Important legal notice
Contact   |   Search   
Headlines Published on 07 July 2004

Title Finishing touches on EU artefacts conservation project

As Labs-Tech, a European project for conserving cultural heritage, draws to a close, the laboratories involved are publishing their findings – including startling evidence that the Italian master ‘il Perugino’ retouched his paintings. Now, they are looking at ways to continue co-operating in this important field.

Conserving Europe’s unique cultural heritage is a painstaking art-cum-science © Image: PhotoDisc
Conserving Europe’s unique cultural heritage is a painstaking art-cum-science

© Image: PhotoDisc
Spurred on by EU research programmes and funding – and a growing interest in preserving and restoring national heritage – conservation science has become an important branch of research in its own right, assembling specialists from the worlds of physics, (bio)chemistry, materials science and more.

One project, funded under the ‘Improving human potential’ scheme of the Fifth Framework Programme (FP5) for research, has focused its energies on promoting Europe-wide co-operation in this diverse field of science. Labs-Tech – short for ‘Laboratories on science and technology for the conservation of European cultural heritage’ – assembled a network of European institutions to share expertise, stimulate excellence, propose standards and best practices, and to develop joint research projects aimed at studying and conserving cultural artefacts.

The project was coordinated by the Interuniversity Consortium on Science and Technology of Materials (INSTM), Italy, which brought together 11 partners from Italy, Germany, France, Greece, Belgium, Portugal and the UK, including known institutes, such as the Research Centre for Museum Restoration in France and Belgium’s Royal Institute of Art Patrimony. Leading the group was Professor Bruno Brunetti of the University of Perugia’s (IT) chemistry department.

Lasting co-operation
By sharing their expertise, the partners organised joint activities, such as the workshop on ‘Binding media identification in art objects’, and developed several new applications and tools to improve patrimonial preservation. It also conducted a survey of existing European resources in the field, including personnel, know-how and facilities, and came up with new techniques, tools and materials for conserving artefacts. For example, using chemical analysis, they discovered new things about the famous painter Pietro ‘il Perugino’ Vannucci’s use of pigments and that he must have continuously modified his work to maintain its quality.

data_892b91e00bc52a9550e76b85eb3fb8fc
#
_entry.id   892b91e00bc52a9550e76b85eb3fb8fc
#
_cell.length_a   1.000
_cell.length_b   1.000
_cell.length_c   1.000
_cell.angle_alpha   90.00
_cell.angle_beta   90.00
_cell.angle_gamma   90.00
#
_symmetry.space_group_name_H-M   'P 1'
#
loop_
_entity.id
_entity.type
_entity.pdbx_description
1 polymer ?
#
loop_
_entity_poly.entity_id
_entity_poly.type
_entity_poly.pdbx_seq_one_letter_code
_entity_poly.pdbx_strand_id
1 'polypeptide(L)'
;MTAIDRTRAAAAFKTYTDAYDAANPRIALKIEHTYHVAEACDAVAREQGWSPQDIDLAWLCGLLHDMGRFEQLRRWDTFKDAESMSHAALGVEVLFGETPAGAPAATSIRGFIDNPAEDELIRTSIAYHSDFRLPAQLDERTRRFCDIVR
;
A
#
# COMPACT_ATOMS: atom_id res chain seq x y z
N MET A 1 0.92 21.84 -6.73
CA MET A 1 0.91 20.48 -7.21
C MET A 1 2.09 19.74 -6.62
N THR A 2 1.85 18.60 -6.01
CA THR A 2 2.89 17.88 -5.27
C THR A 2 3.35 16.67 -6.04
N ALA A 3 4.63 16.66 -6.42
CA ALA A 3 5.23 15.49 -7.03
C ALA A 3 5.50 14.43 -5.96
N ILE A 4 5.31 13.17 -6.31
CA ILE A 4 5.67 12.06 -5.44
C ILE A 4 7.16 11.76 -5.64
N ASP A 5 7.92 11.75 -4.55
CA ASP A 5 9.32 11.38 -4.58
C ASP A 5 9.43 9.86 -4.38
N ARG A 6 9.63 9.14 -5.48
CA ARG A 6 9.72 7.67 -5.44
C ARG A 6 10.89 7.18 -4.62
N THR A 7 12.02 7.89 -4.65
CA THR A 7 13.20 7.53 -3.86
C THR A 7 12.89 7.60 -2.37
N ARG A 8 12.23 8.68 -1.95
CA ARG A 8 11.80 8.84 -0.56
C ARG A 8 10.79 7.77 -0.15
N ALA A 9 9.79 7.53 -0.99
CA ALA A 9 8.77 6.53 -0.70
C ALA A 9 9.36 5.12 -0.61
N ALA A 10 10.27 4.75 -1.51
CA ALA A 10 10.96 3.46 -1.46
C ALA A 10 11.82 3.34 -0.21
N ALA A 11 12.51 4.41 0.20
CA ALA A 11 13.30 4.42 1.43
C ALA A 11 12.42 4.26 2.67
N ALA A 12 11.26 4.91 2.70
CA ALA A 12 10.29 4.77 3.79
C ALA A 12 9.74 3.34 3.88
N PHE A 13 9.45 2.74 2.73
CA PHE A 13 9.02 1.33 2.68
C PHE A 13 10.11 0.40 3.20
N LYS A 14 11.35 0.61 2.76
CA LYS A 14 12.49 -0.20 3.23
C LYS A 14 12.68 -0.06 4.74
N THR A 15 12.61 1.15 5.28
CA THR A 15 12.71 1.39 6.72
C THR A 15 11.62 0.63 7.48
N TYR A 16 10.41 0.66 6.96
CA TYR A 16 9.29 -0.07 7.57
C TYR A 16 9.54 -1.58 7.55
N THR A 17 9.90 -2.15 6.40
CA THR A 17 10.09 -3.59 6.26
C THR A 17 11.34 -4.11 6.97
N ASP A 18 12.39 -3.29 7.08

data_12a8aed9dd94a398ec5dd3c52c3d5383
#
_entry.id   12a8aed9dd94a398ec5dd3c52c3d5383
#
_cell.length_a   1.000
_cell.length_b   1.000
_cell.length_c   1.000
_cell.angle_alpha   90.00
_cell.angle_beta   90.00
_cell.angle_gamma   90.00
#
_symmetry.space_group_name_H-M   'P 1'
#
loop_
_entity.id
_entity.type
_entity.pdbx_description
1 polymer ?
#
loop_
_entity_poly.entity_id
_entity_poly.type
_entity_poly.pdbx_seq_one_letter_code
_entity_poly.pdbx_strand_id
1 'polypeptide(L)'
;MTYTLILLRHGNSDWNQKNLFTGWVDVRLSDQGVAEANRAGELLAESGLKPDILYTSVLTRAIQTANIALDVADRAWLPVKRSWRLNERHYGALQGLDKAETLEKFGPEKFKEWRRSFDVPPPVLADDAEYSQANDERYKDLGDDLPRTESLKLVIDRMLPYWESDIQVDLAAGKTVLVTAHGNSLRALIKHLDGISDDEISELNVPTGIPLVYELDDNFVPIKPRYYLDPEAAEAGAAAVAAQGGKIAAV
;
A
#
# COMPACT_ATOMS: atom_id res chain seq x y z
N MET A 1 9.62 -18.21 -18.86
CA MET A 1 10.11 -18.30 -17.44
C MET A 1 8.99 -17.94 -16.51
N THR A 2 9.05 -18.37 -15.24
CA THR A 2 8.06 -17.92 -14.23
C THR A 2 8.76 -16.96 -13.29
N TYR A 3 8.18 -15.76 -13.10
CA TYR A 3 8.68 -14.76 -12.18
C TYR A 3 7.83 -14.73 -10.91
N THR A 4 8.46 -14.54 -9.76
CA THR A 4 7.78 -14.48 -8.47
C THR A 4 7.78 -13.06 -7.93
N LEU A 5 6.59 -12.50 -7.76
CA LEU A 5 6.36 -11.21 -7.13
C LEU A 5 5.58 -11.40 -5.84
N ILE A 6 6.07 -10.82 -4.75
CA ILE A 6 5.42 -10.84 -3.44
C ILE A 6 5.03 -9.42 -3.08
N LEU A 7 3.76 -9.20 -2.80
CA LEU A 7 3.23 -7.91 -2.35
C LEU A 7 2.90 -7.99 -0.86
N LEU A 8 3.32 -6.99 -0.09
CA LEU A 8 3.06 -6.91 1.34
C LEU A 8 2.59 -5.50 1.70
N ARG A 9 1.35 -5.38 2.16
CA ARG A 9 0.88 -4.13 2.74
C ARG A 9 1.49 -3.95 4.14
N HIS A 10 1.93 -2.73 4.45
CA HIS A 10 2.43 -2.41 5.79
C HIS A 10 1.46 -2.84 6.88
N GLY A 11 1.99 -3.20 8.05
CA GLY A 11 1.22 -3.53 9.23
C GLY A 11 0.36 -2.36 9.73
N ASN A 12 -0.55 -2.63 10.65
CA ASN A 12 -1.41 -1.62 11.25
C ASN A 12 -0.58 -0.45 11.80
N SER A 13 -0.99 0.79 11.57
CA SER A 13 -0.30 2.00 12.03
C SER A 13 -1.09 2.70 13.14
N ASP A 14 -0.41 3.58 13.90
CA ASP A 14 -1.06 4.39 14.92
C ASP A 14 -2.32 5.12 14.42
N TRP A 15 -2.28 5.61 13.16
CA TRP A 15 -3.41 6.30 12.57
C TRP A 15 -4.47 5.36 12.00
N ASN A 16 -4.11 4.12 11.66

As Labs-Tech drew to a close in June, after three and half years of collaboration, Brunetti reflects on the project’s contribution to the conservation of national – and European – heritage. Echoing Humphrey Bogart’s sentiments in Casablanca, he sees the network and its achievements as just the beginning of a beautiful ‘professional’ friendship.

“Effective coordination among the existing qualified laboratories is an important first step [in successfully] building a European Research Area,” he notes. “The activities of the Labs-Tech network can certainly be considered a solid platform on which the science for conserving our cultural heritage can flourish.” Indeed, many of the project partners have taken the collaborative experience a step further, developing off-shoot networks. One such consortium, EU-Artech, has been awarded funding under the Sixth Framework Programme (FP6) to help stakeholders access research and technology for the conservation of cultural heritage.

Source:  EU and project sources

Research Contacts page

More information:

  • Labs TECH
  • Survey on European resources in the field of science for conservation
  • Centre de Recherche et de Restauration des Musees de France 
  • Institut Royal du Patrimoine Artistique (BE)
  • FP5 (on CORDIS)
  • FP6 Major Projects Library
  • Monumental task of preserving Europe’s memories (Headlines, 30 December 2003)

  •   >> TODAY'S NEWS